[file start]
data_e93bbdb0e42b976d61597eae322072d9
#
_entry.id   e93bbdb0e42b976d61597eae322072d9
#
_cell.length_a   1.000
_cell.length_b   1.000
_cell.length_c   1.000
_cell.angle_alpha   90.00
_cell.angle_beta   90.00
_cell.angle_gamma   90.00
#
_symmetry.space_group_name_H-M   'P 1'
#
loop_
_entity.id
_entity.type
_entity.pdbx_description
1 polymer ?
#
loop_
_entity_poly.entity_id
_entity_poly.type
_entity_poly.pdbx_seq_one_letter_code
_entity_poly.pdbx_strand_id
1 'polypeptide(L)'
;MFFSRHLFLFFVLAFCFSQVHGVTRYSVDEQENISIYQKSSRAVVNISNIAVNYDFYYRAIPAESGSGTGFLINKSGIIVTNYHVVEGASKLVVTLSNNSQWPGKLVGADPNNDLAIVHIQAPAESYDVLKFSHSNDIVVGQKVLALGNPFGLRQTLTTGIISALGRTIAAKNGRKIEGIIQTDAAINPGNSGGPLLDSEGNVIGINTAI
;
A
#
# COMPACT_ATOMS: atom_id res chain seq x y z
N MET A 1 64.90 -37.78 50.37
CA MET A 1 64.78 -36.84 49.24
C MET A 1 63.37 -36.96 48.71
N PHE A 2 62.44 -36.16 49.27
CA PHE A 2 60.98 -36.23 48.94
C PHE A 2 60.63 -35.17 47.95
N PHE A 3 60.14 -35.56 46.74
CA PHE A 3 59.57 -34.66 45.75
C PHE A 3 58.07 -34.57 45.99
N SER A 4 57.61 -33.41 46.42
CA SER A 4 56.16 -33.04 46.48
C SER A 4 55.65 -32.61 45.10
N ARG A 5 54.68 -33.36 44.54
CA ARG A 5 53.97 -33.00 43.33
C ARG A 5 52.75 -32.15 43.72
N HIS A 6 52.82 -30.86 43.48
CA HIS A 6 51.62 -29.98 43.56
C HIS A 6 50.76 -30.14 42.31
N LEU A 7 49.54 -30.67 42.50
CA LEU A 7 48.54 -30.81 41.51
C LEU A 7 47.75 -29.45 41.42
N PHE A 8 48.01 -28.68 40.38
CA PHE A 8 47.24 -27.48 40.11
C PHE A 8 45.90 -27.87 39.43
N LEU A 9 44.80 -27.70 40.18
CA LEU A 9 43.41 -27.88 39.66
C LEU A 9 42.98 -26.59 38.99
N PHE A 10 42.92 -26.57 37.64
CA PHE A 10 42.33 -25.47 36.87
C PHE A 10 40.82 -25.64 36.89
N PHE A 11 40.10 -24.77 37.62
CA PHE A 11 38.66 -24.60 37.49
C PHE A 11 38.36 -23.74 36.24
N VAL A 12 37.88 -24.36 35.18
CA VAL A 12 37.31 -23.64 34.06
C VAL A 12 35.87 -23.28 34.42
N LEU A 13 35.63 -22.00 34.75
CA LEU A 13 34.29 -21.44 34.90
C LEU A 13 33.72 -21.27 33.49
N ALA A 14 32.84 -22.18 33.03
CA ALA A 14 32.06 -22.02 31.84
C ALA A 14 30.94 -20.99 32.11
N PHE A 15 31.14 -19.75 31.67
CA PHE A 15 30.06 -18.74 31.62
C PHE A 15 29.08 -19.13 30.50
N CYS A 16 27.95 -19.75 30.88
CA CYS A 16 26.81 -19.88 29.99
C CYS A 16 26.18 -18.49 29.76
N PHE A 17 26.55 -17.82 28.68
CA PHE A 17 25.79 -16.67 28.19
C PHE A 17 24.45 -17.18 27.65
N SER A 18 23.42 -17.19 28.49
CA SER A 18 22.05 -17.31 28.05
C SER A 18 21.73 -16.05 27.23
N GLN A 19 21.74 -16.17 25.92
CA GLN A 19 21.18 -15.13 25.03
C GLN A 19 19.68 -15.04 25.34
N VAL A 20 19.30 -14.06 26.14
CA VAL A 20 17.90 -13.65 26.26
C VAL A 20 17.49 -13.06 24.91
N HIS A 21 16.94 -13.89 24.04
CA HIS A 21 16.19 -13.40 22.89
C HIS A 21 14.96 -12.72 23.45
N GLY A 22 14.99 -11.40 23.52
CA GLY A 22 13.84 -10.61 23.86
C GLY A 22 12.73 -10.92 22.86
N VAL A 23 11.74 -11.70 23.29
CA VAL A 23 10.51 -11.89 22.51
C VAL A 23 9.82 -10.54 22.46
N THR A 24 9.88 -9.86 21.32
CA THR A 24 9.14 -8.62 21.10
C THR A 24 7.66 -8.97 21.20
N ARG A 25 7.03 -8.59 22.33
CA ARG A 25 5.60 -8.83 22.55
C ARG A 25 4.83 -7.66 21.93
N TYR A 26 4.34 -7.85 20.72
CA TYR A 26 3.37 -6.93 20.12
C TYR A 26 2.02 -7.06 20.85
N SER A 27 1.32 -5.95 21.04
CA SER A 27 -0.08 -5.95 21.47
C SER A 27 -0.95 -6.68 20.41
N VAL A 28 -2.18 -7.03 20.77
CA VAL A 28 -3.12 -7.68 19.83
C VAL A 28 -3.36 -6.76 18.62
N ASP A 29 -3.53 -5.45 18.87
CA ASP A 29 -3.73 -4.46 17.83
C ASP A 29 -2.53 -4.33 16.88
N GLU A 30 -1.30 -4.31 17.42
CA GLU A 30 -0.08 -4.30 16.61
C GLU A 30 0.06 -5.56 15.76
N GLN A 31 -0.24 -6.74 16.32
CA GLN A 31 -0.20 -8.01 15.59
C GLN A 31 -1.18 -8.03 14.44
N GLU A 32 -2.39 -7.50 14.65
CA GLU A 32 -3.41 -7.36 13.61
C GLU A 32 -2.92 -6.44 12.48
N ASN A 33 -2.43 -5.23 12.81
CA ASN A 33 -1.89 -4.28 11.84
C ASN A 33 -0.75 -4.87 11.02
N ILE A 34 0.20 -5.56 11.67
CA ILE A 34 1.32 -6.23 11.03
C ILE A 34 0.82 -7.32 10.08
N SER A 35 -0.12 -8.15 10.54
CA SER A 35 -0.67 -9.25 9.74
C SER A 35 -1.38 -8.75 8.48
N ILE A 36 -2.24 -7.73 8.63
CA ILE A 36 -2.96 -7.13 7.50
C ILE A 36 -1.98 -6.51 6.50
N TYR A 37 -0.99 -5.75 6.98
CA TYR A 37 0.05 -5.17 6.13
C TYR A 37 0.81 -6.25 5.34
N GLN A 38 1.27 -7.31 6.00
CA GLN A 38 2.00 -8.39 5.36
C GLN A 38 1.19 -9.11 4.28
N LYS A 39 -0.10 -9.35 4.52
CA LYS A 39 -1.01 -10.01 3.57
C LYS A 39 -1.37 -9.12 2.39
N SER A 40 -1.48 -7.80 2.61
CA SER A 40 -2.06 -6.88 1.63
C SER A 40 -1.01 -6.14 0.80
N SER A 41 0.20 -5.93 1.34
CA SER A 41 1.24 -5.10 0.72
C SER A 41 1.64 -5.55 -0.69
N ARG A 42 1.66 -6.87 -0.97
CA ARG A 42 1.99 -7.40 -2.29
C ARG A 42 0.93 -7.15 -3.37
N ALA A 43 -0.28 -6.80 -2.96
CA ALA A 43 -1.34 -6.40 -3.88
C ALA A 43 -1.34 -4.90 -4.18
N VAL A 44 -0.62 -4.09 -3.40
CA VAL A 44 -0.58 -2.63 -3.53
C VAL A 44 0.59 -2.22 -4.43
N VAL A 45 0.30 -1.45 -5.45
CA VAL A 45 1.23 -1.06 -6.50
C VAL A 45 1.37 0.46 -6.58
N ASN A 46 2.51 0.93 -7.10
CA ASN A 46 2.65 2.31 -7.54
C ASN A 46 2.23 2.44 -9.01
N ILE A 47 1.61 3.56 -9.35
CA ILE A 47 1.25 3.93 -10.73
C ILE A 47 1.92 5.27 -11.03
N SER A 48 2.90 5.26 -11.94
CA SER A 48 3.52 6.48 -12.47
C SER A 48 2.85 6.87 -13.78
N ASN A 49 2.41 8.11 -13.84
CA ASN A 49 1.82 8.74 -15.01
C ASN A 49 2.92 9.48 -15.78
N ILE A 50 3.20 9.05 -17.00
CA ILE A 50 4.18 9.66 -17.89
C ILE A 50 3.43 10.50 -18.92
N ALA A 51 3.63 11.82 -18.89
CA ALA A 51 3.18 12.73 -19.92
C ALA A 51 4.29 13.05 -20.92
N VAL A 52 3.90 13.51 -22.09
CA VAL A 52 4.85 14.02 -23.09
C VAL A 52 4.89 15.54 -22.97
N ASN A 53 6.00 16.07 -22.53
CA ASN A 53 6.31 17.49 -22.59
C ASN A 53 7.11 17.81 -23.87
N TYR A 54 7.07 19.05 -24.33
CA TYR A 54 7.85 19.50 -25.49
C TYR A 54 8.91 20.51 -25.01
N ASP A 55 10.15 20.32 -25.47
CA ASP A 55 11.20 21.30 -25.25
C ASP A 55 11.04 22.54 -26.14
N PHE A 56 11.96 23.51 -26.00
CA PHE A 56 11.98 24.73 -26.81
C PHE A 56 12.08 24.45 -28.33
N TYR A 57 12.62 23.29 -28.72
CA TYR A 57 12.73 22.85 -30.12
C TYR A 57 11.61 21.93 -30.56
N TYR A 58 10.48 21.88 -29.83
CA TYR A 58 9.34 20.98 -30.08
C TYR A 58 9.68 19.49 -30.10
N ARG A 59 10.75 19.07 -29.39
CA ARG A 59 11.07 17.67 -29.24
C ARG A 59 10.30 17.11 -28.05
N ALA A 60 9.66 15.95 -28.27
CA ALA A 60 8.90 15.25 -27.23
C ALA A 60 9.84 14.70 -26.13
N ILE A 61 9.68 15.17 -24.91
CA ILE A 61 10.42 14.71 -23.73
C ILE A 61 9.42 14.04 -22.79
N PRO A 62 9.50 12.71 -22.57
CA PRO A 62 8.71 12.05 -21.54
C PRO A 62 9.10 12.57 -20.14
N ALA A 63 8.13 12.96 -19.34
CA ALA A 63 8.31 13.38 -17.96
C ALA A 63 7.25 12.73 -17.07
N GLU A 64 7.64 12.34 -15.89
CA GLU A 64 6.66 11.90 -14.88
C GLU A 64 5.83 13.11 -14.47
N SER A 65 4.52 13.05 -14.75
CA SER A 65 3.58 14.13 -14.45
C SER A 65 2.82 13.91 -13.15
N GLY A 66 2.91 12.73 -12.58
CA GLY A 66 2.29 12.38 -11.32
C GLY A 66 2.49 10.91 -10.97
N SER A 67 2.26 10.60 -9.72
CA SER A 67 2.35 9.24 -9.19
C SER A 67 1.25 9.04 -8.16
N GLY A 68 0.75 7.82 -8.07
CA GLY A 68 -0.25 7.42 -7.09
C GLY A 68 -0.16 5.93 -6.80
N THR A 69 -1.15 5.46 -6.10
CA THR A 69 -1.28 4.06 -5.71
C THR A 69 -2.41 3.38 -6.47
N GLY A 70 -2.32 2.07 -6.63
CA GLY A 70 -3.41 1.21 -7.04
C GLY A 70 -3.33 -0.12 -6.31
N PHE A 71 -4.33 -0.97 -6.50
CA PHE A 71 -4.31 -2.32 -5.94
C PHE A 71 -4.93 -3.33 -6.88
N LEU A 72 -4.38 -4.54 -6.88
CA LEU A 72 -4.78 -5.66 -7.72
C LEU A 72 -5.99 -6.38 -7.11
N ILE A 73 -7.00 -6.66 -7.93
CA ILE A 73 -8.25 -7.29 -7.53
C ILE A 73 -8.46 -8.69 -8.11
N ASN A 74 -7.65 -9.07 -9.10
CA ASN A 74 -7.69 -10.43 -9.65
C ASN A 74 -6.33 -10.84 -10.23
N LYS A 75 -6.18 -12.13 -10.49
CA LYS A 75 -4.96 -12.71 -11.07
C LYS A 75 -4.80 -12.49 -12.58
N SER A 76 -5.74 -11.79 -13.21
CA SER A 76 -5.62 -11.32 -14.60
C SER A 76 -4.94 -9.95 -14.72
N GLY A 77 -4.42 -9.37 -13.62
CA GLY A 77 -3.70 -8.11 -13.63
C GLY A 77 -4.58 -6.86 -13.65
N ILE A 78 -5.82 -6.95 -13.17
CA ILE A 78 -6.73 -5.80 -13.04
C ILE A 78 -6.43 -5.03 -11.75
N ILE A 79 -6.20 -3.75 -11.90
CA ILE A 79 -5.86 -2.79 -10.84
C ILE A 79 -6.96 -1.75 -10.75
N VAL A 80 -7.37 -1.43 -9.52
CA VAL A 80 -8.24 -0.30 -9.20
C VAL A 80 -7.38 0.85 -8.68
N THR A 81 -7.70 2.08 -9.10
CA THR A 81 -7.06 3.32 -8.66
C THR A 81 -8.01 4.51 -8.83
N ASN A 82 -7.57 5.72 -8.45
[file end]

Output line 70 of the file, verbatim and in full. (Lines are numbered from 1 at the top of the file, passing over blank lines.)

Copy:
N ALA A 14 32.84 -22.18 33.03